Royalties & Rights Summary

As explained by Bart Herbison, NSAI Executive Director


The three ways songwriters generate royalty income:

1.       Mechanical Royalties – If your song sells (is on a record or CD that sells or is part of a subscription music service), that royalty is called a mechanical royalty.
a.       This law dates back to 1909 when it was first applied to player piano rolls. It is set by the government once every 5 years.
b.       Currently, that rate is set at 9.1 cents. It is split with any and all co-writer(s) on the song.
c.       Under the subscription service, it would be a percentage.
2.       Performance Royalties – the Performing Rights Organizations (PROs) collect these on your behalf (ASCAP, BMI, SESAC, and GMR) depending on who you affiliate with.
a.       They license and collect all performances (i.e. a live performance at a bar or concert venue, a streaming performance, a performance on the radio, or the song is performed in a movie or tv show that’s broadcast on television)
b.       All PROs do the same thing, but do it a little differently. They all have agreements that you need to read carefully and understand what you’re joining when you join them.
3.       Synchronization Rights/Fees – Technically not a royalty, this is the only rate that songwriters get to negotiate.
a.       That’s when you get a song placed in film or television and you get to negotiate what you get paid for that.
b.       There are some marketplace templates and norms, but again, anything can be negotiated.
c.       On top of that, you will still get a separate performance royalty payment every time it airs on broadcast television.

My song had a few spins on my local radio station. Why didn’t I get paid?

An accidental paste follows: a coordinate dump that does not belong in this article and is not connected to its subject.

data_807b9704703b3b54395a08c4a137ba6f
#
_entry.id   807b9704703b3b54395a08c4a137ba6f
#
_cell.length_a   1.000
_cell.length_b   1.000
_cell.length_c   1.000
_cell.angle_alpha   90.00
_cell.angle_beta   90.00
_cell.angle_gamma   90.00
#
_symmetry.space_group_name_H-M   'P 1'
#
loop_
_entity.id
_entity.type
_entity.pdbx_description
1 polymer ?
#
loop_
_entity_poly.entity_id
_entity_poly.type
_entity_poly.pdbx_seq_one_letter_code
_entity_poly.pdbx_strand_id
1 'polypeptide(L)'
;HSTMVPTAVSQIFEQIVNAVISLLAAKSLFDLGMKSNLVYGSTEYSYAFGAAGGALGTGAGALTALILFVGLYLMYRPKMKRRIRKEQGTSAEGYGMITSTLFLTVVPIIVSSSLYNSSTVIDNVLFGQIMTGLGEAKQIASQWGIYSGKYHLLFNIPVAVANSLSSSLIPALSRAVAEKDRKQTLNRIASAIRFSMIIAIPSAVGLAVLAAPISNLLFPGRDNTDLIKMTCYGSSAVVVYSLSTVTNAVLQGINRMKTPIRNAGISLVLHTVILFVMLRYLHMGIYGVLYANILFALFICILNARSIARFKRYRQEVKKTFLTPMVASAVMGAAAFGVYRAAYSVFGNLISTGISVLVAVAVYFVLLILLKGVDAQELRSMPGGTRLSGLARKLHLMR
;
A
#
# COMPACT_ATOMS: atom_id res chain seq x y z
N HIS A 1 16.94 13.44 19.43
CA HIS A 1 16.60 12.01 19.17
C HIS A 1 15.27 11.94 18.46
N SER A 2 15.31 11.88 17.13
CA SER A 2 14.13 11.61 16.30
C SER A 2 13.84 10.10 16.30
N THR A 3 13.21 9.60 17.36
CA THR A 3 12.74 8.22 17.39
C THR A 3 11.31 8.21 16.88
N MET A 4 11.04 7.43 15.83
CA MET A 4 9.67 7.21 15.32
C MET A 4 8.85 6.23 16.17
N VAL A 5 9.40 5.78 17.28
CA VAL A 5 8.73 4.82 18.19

Performing Rights Organizations determine payments based on spins and because every radio station does not report every spin, it’s not uncommon not to get paid. Most radio stations that are mid-market or small-market have a week where they report everything they spin and that’s averaged in for the PROs’ millions and millions of spins. Streams you should be paid on for every stream, but your spins on the radio – you could get a few hundred or even a few thousand – and you may not actually get paid anything. Again, you need to check into the rules and regulations of the PRO you’re joining. It’s a question we get asked a lot and it’s not uncommon to get some spins, especially locally, and never see any performance money for that. You certainly won’t see any if you don’t join a PRO!


What is “Recapture?”

When you write a song, keep a record of when you wrote it and everything about it, including who you wrote it with when you finish it. Suppose that song becomes part of a publishing deal that you sign later. You get to recapture that publishing that you’re giving to the publisher 35 years after the day you wrote the song. But you can’t do it if you don’t keep records of it. There are some time/date stamp programs, like MasterWriter, that keep those for you.


When to file a copyright and other protections?

Time/date stamp programs or doing it yourself and keeping good records can serve as protection. Most professionals don’t copyright every song due to cost. Currently, there’s a $35 to register one song online with the U.S. Copyright Office. You can file them in a group as long as it’s the same group of cowriters for every song, but typically that’s not the case. Most professionals copyright their songs when they are commerced, so when they get cut, placed for sync, or other purposes. You can file them with your Performing Rights Organization at no charge and that’s an effective way to keep a record as well.